Trading Basics: Commitments of Traders (COT) Report
11/26/2015 6:00 am EST
Once a week, the Commodity Futures Trading Commission (CFTC) puts out the Commitments of Traders (COT) Report, a snapshot of the open interest for most futures contracts traded on US exchanges. The report is intended to provide investors with up-to-date information on the positions of traders for markets with 20 or more participants that are at or above the reporting levels established by the CFTC.
The report is available in either the short or long form. The short report shows the open interest for reportable, non-reportable, and reportable commercial positions. The short form also gives information on commercial and non-commercial holdings, spreaders, changes from the previous report, percentage of open interest by category, and the number of traders. The long report includes data for a particular crop year and shows the largest concentration of positions held by either the largest four or eight traders along with all the info found on the short form.
There is a supplemental report, which will show the aggregate futures and options positions for non-commercial, commercial, and index traders for 12 agricultural commodities. Complexes covered are the agriculture (wheat, soybeans, corn, etc.), petroleum (crude oil, heating oil, etc.), natural gas and its products, electricity (coal, swaps, etc.), and the metals (gold, silver, copper, etc.).
Although precursors to the COT can be traced all the back to 1924, the official COT started in 1962, and it was a monthly report back then. The report gives investors relevant information on who is buying and selling, as well as transparency on market activities. There are reports for both futures only, as well as for futures and options. Anyone is able to receive the reports, and they are always available on the CFTC's Web site.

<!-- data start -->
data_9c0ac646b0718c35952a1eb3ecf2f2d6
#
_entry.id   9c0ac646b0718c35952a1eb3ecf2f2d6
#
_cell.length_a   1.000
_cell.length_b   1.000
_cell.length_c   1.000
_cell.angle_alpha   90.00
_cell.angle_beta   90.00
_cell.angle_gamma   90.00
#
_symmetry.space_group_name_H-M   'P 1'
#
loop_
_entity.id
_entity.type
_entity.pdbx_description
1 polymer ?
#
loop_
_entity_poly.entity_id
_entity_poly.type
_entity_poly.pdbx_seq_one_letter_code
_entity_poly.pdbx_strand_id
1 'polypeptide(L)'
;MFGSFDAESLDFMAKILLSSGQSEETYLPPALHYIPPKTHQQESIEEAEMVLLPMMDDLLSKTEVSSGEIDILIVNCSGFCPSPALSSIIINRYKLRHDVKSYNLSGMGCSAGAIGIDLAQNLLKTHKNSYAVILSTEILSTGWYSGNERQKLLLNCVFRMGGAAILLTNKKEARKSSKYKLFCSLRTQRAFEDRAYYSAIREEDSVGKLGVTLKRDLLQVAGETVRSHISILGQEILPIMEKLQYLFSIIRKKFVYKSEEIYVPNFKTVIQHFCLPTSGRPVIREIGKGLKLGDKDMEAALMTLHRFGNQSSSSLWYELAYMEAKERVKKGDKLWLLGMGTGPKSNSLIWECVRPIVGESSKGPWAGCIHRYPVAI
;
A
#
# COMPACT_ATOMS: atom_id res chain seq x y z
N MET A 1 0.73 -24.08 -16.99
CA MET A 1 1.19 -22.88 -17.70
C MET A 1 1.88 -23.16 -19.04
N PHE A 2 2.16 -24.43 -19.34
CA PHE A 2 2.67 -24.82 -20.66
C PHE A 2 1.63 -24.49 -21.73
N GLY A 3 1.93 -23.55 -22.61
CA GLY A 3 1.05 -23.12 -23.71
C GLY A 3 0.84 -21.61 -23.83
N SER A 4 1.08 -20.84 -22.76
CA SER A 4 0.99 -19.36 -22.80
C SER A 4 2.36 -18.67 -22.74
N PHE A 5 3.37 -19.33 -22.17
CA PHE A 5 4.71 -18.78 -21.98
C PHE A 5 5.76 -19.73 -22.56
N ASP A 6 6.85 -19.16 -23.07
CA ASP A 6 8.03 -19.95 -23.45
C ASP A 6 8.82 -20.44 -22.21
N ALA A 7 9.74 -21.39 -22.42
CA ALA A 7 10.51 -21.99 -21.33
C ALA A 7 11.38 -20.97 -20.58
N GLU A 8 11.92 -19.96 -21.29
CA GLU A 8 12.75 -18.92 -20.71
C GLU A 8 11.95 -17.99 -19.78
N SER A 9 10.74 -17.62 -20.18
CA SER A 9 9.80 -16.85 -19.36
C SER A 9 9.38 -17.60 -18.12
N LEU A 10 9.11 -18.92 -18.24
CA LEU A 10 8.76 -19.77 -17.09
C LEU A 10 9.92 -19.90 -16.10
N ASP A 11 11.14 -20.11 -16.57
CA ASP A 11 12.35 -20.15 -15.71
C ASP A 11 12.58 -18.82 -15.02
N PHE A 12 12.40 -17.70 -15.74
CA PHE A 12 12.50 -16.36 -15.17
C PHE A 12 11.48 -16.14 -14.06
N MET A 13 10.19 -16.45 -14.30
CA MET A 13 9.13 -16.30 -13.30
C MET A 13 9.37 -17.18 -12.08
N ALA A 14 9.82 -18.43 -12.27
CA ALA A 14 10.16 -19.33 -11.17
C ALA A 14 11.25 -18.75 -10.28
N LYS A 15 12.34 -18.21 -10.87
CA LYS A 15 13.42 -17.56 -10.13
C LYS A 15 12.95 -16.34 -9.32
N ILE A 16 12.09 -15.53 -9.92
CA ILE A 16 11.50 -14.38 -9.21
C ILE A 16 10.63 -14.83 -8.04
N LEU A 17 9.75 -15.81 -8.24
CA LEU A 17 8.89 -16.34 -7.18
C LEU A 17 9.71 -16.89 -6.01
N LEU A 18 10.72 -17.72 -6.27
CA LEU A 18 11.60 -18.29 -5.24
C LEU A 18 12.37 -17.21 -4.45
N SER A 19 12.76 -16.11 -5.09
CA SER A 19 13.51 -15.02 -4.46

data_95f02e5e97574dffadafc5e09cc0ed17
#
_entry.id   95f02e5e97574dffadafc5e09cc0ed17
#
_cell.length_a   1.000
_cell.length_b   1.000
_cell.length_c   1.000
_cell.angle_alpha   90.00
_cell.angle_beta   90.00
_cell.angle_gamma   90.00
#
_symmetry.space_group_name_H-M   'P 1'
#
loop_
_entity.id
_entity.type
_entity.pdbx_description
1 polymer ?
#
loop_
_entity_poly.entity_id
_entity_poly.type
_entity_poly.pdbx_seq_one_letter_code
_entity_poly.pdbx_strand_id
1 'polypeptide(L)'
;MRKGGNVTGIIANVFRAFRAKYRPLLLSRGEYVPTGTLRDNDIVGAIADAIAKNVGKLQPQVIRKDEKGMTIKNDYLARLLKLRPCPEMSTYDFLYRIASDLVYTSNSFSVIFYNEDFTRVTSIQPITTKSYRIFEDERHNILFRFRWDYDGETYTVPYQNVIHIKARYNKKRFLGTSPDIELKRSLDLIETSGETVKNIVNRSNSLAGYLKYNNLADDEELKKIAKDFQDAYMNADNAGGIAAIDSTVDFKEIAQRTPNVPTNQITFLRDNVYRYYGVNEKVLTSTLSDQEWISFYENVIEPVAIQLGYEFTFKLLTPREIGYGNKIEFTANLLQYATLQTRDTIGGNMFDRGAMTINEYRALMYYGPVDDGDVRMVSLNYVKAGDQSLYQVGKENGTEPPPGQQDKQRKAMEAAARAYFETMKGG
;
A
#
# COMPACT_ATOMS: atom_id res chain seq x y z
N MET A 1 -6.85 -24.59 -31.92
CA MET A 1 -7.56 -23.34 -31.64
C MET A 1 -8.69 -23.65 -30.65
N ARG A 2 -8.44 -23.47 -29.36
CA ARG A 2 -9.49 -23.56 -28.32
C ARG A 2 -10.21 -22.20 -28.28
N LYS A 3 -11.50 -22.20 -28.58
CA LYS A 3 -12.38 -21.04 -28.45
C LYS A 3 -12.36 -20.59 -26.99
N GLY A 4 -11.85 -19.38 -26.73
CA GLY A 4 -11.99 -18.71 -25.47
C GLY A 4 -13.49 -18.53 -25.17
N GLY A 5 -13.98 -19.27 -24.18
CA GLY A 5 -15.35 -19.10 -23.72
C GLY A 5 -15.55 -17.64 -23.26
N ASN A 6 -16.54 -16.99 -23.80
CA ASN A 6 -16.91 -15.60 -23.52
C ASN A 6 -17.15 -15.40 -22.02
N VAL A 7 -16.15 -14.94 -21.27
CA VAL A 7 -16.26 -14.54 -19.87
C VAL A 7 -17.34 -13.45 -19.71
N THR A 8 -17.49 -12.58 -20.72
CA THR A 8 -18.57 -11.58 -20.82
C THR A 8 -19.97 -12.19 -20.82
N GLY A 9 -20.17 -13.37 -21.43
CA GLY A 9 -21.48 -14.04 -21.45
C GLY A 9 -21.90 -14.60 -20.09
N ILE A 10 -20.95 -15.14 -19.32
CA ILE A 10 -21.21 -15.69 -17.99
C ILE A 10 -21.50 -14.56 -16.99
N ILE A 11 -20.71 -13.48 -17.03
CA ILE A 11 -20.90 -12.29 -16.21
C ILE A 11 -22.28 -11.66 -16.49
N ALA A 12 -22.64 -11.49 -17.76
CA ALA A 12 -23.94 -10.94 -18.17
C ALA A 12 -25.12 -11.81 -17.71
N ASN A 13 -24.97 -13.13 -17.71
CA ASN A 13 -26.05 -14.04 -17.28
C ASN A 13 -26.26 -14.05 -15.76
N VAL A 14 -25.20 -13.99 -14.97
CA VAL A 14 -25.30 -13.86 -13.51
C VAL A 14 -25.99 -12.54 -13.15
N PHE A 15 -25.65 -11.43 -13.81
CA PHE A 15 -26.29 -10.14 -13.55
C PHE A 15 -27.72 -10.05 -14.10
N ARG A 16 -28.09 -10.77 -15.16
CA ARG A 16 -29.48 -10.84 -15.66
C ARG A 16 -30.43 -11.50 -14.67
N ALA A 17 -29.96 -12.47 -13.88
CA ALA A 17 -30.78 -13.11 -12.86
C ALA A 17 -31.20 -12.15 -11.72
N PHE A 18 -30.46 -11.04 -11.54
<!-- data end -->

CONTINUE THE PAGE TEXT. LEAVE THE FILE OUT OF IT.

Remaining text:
There are basically two types of market participants in futures: hedgers and speculators. The COT breaks down these participants into three categories: non-reportable, reportable, and reportable commercials. Non-reportable includes small speculators (individual investors) and small commercials (small hedgers). Reportable positions include large speculators, which would be CTAs, index funds, money managers, and institutional investors. Reportable commercials would be large hedgers.
Many traders consider the "smart money" to be the large commercials and the large speculators. Whether or not they are the smart money is debatable, but what isn't debatable is the fact that these groups have the most money, and therefore, a larger impact on the markets. One thing to note is that large commercials are mostly hedgers, so they can have dual positions, one in the futures markets and one in the physical market. With this being the case, large commercials can stay in losing futures positions longer because they will be winning in the physical market.
Blindly following the large traders will not always work since they have deeper pockets than most retail traders. What is important to note is the change in positions on a weekly basis. Being able to see the trend of large traders will give you an idea of what the market may be doing in the future as well as why it did what it did the week before. Conversely, many traders like to look at what small speculators are doing-since so many of them lose money-and do the opposite.
The COT gives investors insights as to what all market participants are doing on a weekly basis. One can't just blindly follow the large speculators and expect to be profitable, but it does give you an idea of what the big money is doing. Any time positions get to a historically large net long or net short, one can expect changes in that market's trend. As you can see, paying attention to the COT Report gives a basic snapshot of market activities.
By the Staff at TradingLesson.com